Park Consultants Submit Final Report on Housing Alternatives

Bay Area Economics (“BAE”), the consultants hired by the board of the Brooklyn Bridge Park Corporation to study alternatives to housing in the park as sources of funding for park operations and maintenance, have submitted the final version of their report to the board’s Committee on Alternatives to Housing. The full text of the report can be found through a link on the Corporation’s website. The Report makes no specific recommendations concerning whether or not to build housing, but simply evaluates the revenue, and the risks concerning availbility of such revenue, that can be anticipated from various sources that were suggested and studied as alternatives to revenue from housing, and which the Committee deemed to be in accordance with the terms of the Memorandum of Understanding (“MOU”) under which the city agreed to take responsibility for construction, operation, and maintenance of the park; in particular, that no funds (other than payments in lieu of taxes, “PILOTs”, on the housing and hotel planned to be built on park land) that would otherwise accrue to the city’s general revenues would be diverted for park use.

Based on its study, BAE concluded that the annual revenue to be anticipated from the alternative sources, taking into account risk factors, ranges from $2,421,000 on the most conservative assumptions to $6,951,000 on the most optimistic ones. (See page iii of the Report; these amounts are the same as in BAE’s draft report–see here.) The largest part of this ($1 million on a conservative basis; $4 million on an optimistic view) would come from creation of a Park Improvement District, which would levy a fee on properties (both business and residential) located near the park. Creation of such a District would require approval of a majority of the affected property owners. No revenues were anticipated from conversion of the Watchtower properties because of uncertainty concerning Watchtower’s willingness to pay for expedited land use review, which was the one source of revenue (apart from a potential one-time payment in consideration for redesign of the hotel planned for the Pier 1 upland so as to improve the view from apartments in the Watchtower complex) that was considered to meet the requirements of the MOU. Proposals to allow PILOTs, or similar levies, on the Watchtower properties were dismissed as violating the terms of the MOU. (See pages vii-viii.)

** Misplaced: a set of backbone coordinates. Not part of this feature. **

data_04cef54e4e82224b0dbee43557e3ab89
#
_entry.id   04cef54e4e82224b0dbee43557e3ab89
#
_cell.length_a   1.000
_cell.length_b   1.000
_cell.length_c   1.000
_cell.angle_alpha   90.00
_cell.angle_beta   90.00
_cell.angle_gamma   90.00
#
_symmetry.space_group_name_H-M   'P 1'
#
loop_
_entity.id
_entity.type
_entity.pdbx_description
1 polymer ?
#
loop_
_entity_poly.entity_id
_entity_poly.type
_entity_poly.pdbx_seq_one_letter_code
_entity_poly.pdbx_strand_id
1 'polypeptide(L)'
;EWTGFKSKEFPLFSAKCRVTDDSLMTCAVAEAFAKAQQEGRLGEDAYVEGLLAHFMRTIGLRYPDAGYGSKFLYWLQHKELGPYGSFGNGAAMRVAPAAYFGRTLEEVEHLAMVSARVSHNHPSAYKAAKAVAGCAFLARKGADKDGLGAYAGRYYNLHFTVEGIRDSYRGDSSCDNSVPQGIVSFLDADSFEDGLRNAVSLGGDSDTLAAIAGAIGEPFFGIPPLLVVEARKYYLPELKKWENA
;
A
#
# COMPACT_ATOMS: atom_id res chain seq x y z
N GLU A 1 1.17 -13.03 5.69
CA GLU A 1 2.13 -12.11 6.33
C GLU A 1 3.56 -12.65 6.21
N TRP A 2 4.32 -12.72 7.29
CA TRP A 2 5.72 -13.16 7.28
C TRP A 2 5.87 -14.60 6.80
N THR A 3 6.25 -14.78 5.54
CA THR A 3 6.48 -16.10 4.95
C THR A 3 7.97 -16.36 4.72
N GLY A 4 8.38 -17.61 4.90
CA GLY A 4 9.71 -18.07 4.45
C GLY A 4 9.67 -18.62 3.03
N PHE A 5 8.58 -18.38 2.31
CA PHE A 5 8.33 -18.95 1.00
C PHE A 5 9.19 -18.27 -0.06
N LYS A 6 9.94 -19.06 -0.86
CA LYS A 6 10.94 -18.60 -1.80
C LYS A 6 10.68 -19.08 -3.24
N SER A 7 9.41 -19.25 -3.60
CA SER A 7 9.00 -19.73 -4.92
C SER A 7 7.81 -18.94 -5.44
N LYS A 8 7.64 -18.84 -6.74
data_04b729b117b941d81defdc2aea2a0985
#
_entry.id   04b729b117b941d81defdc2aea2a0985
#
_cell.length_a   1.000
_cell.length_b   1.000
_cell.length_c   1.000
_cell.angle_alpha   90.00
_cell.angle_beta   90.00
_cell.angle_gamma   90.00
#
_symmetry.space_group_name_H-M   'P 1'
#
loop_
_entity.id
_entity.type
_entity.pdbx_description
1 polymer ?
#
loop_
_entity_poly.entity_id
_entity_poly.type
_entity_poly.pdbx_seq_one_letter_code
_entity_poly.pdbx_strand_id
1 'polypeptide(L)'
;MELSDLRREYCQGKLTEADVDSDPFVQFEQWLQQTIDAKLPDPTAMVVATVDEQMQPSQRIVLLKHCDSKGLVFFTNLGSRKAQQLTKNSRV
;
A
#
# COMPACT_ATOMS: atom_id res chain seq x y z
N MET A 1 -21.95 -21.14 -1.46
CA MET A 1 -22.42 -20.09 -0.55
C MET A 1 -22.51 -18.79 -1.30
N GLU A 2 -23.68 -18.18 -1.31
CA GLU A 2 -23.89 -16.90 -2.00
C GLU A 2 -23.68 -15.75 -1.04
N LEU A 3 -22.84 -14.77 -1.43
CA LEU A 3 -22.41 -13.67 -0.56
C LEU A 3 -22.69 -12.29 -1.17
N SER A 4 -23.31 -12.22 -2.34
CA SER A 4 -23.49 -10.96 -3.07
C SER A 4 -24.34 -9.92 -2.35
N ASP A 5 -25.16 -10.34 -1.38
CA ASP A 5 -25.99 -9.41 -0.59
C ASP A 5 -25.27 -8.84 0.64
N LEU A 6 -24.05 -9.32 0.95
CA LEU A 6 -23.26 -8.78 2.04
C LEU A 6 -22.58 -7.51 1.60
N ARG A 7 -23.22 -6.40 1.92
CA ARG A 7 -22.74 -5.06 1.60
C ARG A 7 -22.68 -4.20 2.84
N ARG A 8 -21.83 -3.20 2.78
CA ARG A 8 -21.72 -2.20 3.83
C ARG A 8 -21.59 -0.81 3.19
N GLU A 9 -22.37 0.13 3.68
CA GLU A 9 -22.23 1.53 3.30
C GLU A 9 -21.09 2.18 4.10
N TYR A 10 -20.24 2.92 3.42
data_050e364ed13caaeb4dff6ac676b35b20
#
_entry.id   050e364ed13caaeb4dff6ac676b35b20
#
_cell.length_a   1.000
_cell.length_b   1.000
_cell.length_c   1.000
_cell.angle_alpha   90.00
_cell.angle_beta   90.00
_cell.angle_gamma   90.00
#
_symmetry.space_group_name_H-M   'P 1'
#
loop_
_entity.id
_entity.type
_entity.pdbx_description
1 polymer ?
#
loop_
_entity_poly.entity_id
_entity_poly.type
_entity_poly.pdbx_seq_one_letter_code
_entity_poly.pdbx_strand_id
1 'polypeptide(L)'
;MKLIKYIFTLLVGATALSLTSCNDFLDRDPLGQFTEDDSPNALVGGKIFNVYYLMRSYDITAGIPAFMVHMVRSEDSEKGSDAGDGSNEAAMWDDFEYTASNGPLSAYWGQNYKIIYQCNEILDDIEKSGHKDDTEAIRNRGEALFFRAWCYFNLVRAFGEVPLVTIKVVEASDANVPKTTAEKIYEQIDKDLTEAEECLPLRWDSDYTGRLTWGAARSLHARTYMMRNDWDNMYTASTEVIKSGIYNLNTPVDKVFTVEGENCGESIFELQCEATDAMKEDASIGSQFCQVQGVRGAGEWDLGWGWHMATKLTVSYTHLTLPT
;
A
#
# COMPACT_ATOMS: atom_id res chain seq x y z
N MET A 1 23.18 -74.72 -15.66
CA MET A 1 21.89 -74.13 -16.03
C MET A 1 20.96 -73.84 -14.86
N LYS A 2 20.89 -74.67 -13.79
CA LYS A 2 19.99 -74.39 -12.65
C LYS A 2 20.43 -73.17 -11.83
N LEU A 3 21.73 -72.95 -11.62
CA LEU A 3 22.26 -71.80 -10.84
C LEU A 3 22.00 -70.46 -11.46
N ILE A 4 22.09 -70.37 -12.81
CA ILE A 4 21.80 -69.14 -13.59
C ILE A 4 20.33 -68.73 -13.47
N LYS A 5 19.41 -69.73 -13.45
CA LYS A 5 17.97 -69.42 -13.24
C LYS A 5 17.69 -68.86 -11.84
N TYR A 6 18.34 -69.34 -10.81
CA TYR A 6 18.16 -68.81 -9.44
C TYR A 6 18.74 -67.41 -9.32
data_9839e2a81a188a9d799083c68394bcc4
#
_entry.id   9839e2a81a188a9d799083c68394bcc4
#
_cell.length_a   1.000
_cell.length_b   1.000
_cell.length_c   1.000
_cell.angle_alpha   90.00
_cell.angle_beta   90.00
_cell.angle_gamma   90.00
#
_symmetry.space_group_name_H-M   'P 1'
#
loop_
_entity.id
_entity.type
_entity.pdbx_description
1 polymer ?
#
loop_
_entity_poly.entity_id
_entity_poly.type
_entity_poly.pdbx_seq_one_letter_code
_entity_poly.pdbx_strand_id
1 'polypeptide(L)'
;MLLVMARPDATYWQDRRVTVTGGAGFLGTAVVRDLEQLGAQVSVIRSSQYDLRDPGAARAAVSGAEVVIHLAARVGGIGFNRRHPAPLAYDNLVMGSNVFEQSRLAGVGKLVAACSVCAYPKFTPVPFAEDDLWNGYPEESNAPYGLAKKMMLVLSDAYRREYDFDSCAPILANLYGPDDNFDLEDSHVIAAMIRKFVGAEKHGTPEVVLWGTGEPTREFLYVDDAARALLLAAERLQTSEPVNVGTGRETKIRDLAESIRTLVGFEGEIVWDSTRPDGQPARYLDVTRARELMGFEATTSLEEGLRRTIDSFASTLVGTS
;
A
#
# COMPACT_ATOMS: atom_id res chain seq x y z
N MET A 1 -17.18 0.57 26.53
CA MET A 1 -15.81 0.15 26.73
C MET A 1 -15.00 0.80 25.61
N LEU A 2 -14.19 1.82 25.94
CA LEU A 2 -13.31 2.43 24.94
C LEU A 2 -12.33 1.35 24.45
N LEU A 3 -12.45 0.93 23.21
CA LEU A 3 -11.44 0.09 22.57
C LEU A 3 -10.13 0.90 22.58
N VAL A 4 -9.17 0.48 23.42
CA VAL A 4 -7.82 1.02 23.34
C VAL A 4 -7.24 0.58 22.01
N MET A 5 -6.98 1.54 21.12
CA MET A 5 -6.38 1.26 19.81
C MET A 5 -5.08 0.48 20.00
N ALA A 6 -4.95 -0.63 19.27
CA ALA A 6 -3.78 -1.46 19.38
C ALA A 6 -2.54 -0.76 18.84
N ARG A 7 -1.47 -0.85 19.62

The projected revenues from the alternative sources, even on the most optimistic assumptions, would be far less than the anticipated annual operational and maintenance expenses of $16 million (see page 11). Therefore, if the conclusions of the BAE study are accepted, alternative sources can at best be expected to reduce somewhat the scale of housing needed to supply revenues for the park.

The Committee on Alternatives to Housing will meet this coming Tuesday, June 14, at 2:00 p.m., on the first floor of the Brooklyn Public Library, Brooklyn Heights Branch, 280 Cadman Plaza West, to consider whether to submit BAE’s report to the full board. The public is invited to attend, but no comments from the public will be entertained. Public comments were received for a period following submission of the draft report in February until April 23 (see here).

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  • ABC

    is there anyone who thinks hiring these consultants was a good use of money?